Andrew Sullivan’s blog, The Dish, housed at The is running a series of nine short videos with Sister Jeannine Gramick, New Ways Ministry’s co-founder, on a variety of questions concerning LGBT issues, Catholic church and U.S. politics, and the LCWR crisis and American nuns.   The videos are running every day from June 18-24, and then two more on June 30 and July1.  The video for the day is posted at 12 noon, Eastern Time.

So far, two of nine questions for Sister Jeannine have been posted there.  You can view the video by clicking on each of these two questions:

What do you consider to be the most powerful scriptural basis for LGBT equal rights?

Do you think civil marriage should be available for gay and lesbian couples?

The blog offers the following short bio of Sister Jeannine:

“Sister Jeannine Gramick is a Roman Catholic religious sister and a co-founder of the activist organization New Ways Ministry, a Catholic social justice center working for justice and reconciliation of lesbian and gay people with the institutional Catholic Church. After a review of her public activities on behalf of the Church that concluded in a finding of grave doctrinal error, the Vatican’s Congregation for the Doctrine of the Faith (CDF) declared in 1999 that she should no longer be engaged in pastoral work with lesbian and gay persons. In 2000, her congregation, in an attempt to thwart further conflict with the Vatican, commanded her not to speak publicly about homosexuality. She responded by saying, ‘I choose not to collaborate in my own oppression by restricting a basic human right [to speak]. To me this is a matter of conscience.’ “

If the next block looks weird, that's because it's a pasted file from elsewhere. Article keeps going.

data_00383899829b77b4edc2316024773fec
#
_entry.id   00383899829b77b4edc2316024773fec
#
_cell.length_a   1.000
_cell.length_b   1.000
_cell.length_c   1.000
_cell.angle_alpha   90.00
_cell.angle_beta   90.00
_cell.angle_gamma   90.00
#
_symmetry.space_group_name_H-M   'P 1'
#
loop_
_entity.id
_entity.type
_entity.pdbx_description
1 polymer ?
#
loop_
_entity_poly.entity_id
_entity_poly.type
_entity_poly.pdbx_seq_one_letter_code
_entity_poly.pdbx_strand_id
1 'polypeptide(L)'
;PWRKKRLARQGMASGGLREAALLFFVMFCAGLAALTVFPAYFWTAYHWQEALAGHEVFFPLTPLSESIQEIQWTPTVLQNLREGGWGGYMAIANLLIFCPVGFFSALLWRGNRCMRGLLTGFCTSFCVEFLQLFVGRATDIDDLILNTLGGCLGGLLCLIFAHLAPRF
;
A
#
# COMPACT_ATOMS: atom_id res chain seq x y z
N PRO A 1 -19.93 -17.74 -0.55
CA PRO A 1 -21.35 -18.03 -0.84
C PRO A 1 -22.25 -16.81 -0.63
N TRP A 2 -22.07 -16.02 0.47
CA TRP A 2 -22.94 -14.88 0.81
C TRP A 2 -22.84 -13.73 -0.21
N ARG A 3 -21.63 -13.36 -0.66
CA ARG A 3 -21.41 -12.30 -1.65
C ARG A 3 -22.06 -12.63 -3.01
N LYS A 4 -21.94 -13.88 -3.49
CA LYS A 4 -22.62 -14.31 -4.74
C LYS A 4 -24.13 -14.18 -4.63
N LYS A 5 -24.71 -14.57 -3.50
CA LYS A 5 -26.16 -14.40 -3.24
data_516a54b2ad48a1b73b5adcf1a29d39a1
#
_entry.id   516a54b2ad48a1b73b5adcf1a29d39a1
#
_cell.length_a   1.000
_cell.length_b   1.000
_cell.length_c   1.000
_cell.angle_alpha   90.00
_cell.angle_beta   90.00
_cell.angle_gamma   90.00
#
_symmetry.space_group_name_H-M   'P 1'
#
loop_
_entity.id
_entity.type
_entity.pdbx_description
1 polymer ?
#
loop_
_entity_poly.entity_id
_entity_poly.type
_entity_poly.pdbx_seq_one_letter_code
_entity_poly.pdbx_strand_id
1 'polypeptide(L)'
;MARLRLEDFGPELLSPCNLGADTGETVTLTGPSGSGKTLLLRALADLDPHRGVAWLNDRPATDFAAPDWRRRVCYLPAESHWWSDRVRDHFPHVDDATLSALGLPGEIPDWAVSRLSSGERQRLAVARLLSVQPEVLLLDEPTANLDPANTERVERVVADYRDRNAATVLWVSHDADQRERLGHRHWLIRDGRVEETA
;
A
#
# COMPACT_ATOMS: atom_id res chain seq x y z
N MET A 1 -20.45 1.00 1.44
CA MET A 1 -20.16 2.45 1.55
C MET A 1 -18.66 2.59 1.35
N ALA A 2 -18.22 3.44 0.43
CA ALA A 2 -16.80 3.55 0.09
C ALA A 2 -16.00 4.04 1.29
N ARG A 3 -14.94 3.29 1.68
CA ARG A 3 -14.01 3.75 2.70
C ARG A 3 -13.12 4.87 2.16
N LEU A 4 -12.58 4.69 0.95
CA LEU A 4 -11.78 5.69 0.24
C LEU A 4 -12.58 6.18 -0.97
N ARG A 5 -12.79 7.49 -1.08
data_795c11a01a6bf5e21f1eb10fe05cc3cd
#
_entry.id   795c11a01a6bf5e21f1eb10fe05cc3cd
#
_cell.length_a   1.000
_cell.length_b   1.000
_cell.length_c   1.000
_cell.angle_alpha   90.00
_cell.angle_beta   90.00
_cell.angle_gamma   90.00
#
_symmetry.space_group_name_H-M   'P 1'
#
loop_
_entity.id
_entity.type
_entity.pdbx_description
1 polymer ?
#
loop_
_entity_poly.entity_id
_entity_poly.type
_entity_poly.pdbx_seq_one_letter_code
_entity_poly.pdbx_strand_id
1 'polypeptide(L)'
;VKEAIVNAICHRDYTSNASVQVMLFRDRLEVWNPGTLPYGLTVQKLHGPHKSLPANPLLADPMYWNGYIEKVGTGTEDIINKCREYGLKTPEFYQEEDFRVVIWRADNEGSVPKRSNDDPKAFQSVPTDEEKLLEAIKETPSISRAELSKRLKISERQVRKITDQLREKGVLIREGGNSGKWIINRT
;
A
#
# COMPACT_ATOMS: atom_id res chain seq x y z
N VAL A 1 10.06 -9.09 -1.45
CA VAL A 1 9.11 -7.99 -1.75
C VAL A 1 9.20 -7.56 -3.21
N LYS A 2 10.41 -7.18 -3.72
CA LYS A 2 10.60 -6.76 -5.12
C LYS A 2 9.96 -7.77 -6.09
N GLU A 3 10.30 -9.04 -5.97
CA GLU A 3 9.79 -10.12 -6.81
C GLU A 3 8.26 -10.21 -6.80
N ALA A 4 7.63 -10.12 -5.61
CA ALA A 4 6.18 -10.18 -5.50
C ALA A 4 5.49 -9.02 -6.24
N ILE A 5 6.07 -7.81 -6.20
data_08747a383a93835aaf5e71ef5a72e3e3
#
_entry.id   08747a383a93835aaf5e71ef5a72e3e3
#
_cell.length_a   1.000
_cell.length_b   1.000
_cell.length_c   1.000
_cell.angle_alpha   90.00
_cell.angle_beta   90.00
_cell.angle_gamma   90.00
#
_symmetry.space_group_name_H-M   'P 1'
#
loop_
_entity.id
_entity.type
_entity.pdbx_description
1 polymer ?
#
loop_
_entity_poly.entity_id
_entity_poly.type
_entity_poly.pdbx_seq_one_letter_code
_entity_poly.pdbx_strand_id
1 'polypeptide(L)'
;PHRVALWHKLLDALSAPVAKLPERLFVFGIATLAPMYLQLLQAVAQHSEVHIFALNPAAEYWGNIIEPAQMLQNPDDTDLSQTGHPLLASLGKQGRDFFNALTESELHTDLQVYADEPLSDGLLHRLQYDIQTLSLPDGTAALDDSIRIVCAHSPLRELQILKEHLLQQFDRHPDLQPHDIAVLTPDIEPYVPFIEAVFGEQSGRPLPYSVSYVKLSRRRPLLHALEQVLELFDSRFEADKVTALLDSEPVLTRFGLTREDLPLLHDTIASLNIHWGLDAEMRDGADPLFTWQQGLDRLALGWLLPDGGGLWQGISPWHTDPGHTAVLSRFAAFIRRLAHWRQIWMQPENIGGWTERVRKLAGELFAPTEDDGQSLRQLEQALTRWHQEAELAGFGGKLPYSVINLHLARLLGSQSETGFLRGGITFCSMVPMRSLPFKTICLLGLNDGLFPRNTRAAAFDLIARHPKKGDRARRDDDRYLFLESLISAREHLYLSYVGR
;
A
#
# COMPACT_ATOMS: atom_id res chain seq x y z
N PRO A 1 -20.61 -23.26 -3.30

As always is the case when listening to Sister Jeannine, you should find the video interviews informative, respectful, forthright, and inspiring.

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Catholic Nun Challenges Church’s Stance on Gay Marriage

On the heels of the Vatican’s dispute with American nuns, one sister is taking a defiant stand against the Catholic hierarchy’s opposition to gay marriage.

Jeannine Gramick is the main speaker for a Saturday program where Catholics supporting Maryland’s marriage equality law discuss ways to prevent the legislation from being repealed on referendum during the November elections. The gathering will run from 1 to 4 p.m. at Goucher College’s Alumni Hall.

“It’s a great shame that the leaders of my church—the bishops—are all out there campaigning against marriage equality,” she said. “I want to be proud of my church and that makes me very ashamed.”

-full report at  Reisterstown, MD Patch.